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EC number: 941-496-7
CAS number: 1689576-89-3
The test substance is covered by the category approach of methylenediphenyl diisocyanates (MDI). Hence, data of the category substances can be used to cover this endpoint. The read-across category justification document is attached in IUCLID section 13.
A study based on the principles of the OECD 307 guideline has been performed with the source substance 4,4’-MDI (Holzaht-Grimme, 2018). The degradation of 4,4’-MDI in four soil types was monitored. The average half-life was determined to be approximately 1 day. The predominant degradation mechanism for this short half-life is hydrolysis. The main hydrolysis product, polyurea, are not expected to be biodegradable in soil. As rapid hydrolysis is common to all substances of the MDI category, the data obtained on the source substance can be extrapolated to the other substances of the category. Therefore, the evaluation of the data does not give rise to concern for the soil compartment.
In pre-tests of the Holzaht-Grimme study (2017), it was recognized that direct spiking with 4,4`-MDI in solvent (ACN) to the soils yielded extremely rapid disappearance of the parent compound within minutes. Obviously the use of a solvent minimizes mass transfer effects which is considered non-realistic for a MDI spillage scenario.
Therefore it was decided to use sand spiked with 4,4`-MDI, which after evaporation of the solvent was mixed into the test soil. Samples were taken in frequent intervals of 10 minutes in the first hour of the tests. Extraction of soils was performed using methanol which at the same time converts the reactive isocyanate groups to stable dimethyl urethanes. Extracts were analysed using a LC/MS/MS method in the multiple reaction mode. It was found that already after 5 minutes of mixing, MDI had degraded to less than 50% of its original nominal concentration. Therefore the 5 minute values were taken as a starting point for the determination of DT50 values and associated rate constants for the "fast" and "slow" degradation phases. The kinetic model of the Kinguii software package yielding the best fit for "double first order in parallel (DFOP)" indicating two different reaction mechanisms: A "fast" first order reaction occurring in the beginning of the test (probably mainly dur to hydrolysis) and a second "slow" first order reactionwhich reflects a diffusion-controlled condition where test substance in the immediate vicinity of the incorporated sand particles is already reacted.Individual DT50 values and the associated first-order rate constancts (k1, k2) and half-lives for "fast" and "slow" reaction phases are given in the Table below:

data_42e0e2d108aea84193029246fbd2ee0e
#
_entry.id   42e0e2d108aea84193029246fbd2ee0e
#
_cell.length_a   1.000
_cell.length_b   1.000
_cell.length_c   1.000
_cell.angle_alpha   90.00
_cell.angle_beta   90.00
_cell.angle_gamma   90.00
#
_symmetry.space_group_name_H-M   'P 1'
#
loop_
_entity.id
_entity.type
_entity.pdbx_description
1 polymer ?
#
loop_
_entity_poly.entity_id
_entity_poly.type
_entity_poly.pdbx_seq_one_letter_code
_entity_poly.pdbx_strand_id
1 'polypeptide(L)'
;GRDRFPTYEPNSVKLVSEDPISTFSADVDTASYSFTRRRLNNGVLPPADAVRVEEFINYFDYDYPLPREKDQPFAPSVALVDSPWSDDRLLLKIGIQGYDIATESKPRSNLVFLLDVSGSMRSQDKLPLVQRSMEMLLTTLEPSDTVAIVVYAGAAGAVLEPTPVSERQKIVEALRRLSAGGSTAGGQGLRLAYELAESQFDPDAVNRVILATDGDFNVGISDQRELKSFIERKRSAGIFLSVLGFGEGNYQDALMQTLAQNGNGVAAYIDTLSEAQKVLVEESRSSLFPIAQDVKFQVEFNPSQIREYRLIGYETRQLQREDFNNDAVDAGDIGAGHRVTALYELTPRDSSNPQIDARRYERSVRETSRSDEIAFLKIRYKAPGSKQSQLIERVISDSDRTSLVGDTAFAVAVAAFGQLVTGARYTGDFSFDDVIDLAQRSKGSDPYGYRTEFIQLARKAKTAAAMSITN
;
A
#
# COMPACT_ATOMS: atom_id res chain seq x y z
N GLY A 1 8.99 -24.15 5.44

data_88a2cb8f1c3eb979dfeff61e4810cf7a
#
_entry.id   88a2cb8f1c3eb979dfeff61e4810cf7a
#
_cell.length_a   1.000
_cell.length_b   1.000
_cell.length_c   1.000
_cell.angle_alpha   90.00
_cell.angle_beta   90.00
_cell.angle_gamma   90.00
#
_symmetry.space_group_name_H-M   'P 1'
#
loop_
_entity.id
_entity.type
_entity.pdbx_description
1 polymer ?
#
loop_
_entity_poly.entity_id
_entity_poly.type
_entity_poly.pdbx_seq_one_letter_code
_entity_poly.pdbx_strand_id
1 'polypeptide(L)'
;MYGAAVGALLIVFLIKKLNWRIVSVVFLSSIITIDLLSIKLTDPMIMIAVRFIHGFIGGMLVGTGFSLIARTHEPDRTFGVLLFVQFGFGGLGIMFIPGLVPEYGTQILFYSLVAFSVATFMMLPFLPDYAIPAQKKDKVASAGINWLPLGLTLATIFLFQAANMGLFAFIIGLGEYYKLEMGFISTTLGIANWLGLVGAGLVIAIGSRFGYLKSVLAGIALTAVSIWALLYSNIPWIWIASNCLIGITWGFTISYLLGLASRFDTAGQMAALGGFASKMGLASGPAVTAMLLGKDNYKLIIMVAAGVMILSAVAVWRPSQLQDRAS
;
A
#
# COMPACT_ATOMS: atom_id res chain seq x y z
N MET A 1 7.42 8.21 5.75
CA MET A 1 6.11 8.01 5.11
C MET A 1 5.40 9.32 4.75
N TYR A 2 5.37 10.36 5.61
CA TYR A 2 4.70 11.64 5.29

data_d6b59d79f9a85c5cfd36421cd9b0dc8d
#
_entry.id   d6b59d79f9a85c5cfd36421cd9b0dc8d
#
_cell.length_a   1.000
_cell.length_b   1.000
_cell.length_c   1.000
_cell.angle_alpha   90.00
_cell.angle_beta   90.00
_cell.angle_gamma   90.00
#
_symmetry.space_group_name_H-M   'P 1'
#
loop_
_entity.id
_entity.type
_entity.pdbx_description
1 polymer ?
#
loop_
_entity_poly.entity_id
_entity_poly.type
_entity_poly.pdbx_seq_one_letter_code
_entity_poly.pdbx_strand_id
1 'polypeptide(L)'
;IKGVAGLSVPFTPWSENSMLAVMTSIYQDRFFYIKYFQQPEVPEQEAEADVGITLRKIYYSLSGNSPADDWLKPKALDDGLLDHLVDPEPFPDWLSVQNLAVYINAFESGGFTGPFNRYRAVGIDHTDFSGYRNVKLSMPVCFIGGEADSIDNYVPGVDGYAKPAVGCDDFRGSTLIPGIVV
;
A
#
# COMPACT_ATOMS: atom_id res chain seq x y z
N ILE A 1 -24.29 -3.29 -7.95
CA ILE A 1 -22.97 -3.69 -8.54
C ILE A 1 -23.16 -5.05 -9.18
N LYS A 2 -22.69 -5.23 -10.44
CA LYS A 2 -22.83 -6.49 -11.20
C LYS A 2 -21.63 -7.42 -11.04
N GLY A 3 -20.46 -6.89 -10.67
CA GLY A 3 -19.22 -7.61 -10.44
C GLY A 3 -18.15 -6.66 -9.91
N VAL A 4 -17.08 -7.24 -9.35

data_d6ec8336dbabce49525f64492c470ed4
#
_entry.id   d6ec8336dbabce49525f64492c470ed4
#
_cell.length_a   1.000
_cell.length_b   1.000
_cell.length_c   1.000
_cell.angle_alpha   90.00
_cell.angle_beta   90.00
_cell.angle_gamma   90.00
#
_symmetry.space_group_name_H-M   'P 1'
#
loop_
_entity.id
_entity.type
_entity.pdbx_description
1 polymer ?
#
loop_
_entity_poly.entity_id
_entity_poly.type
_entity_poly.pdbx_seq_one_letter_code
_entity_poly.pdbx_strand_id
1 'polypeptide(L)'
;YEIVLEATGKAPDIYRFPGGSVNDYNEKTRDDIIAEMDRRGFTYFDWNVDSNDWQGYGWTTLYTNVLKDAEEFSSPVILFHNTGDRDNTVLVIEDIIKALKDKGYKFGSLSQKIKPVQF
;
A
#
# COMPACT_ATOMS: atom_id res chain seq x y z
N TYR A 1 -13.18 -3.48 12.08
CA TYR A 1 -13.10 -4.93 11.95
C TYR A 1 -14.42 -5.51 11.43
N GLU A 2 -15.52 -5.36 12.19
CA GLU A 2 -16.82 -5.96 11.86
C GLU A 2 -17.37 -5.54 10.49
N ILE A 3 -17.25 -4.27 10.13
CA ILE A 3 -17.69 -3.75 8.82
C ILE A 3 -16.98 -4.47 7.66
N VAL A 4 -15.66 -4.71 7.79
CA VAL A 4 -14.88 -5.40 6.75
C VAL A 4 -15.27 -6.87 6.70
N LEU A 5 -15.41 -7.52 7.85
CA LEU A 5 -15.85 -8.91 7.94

The kinetic model yielded overall DT50 values in the range of 0.036 to 0.285 d at 22°C resulting in anarithmetic average of 0.12 d (2.9 h). Arithmetic averages for the rate constants of 40 d-1 for k1 and 0.73 d-1 for k2 are used for further assessment. The more conservative average rate constant average value of 0.73 d-1 will be used for environmental assessments of 4,4’-MDI. This average first order rate constant value of 0.73 d-1correspondsto a half-life of 1 day (24h).
The current Holzaht-Grimme 2017 study with 4,4'-MDI however did not fully comply with the criteria of OECD 307 as degradation products were not measured. Therefore the registrant will perform additional OECD 307 studies. The data will be generated on the two boundary substances of the category 4,4'-MDI/DPG/HMWP as well as pMDI. Four soils will be used, to demonstrate NER formation and identity of any "soluble" degradation products.
Testing proposals for the OECD 307 studies with these two substances are added to the respective dossiers. A category approach will be used to fulfill the data requirement for the registered substance.
Information on Registered Substances comes from registration dossiers which have been assigned a registration number. The assignment of a registration number does however not guarantee that the information in the dossier is correct or that the dossier is compliant with Regulation (EC) No 1907/2006 (the REACH Regulation). This information has not been reviewed or verified by the Agency or any other authority. The content is subject to change without prior notice.Reproduction or further distribution of this information may be subject to copyright protection. Use of the information without obtaining the permission from the owner(s) of the respective information might violate the rights of the owner.
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